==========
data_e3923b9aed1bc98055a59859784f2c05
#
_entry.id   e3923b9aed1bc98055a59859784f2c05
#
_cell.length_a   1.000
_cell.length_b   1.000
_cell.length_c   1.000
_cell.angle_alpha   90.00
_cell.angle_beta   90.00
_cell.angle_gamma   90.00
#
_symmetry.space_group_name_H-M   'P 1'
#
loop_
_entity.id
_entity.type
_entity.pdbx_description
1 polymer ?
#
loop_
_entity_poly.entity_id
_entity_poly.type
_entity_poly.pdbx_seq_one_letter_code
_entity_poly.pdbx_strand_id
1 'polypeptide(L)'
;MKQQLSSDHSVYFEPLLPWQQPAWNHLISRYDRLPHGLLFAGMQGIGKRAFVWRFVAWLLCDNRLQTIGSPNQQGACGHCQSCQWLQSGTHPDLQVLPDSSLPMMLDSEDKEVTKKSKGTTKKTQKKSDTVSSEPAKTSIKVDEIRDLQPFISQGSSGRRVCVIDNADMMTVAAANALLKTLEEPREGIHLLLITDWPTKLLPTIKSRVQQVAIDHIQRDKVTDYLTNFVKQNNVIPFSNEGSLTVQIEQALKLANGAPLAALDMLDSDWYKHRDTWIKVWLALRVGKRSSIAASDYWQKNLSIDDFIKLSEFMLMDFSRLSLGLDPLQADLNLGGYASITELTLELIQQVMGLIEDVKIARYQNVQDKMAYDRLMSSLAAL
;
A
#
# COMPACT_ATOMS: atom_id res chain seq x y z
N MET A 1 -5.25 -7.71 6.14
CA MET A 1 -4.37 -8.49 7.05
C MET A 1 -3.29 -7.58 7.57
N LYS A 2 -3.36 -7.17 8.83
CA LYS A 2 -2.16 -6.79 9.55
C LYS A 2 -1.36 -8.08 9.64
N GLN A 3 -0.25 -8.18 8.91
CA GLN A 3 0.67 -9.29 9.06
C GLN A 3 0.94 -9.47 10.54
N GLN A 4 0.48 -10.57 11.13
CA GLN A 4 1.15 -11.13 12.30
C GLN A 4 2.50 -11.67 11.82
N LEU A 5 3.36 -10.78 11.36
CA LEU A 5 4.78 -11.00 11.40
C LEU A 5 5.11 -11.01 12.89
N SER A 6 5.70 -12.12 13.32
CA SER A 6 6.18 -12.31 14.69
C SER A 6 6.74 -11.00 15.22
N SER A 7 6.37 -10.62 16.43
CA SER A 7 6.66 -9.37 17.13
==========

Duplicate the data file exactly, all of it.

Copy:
data_e3923b9aed1bc98055a59859784f2c05
#
_entry.id   e3923b9aed1bc98055a59859784f2c05
#
_cell.length_a   1.000
_cell.length_b   1.000
_cell.length_c   1.000
_cell.angle_alpha   90.00
_cell.angle_beta   90.00
_cell.angle_gamma   90.00
#
_symmetry.space_group_name_H-M   'P 1'
#
loop_
_entity.id
_entity.type
_entity.pdbx_description
1 polymer ?
#
loop_
_entity_poly.entity_id
_entity_poly.type
_entity_poly.pdbx_seq_one_letter_code
_entity_poly.pdbx_strand_id
1 'polypeptide(L)'
;MKQQLSSDHSVYFEPLLPWQQPAWNHLISRYDRLPHGLLFAGMQGIGKRAFVWRFVAWLLCDNRLQTIGSPNQQGACGHCQSCQWLQSGTHPDLQVLPDSSLPMMLDSEDKEVTKKSKGTTKKTQKKSDTVSSEPAKTSIKVDEIRDLQPFISQGSSGRRVCVIDNADMMTVAAANALLKTLEEPREGIHLLLITDWPTKLLPTIKSRVQQVAIDHIQRDKVTDYLTNFVKQNNVIPFSNEGSLTVQIEQALKLANGAPLAALDMLDSDWYKHRDTWIKVWLALRVGKRSSIAASDYWQKNLSIDDFIKLSEFMLMDFSRLSLGLDPLQADLNLGGYASITELTLELIQQVMGLIEDVKIARYQNVQDKMAYDRLMSSLAAL
;
A
#
# COMPACT_ATOMS: atom_id res chain seq x y z
N MET A 1 -5.25 -7.71 6.14
CA MET A 1 -4.37 -8.49 7.05
C MET A 1 -3.29 -7.58 7.57
N LYS A 2 -3.36 -7.17 8.83
CA LYS A 2 -2.16 -6.79 9.55
C LYS A 2 -1.36 -8.08 9.64
N GLN A 3 -0.25 -8.18 8.91
CA GLN A 3 0.67 -9.29 9.06
C GLN A 3 0.94 -9.47 10.54
N GLN A 4 0.48 -10.57 11.13
CA GLN A 4 1.15 -11.13 12.30
C GLN A 4 2.50 -11.67 11.82
N LEU A 5 3.36 -10.78 11.36
CA LEU A 5 4.78 -11.00 11.40
C LEU A 5 5.11 -11.01 12.89
N SER A 6 5.70 -12.12 13.32
CA SER A 6 6.18 -12.31 14.69
C SER A 6 6.74 -11.00 15.22
N SER A 7 6.37 -10.62 16.43
CA SER A 7 6.66 -9.37 17.13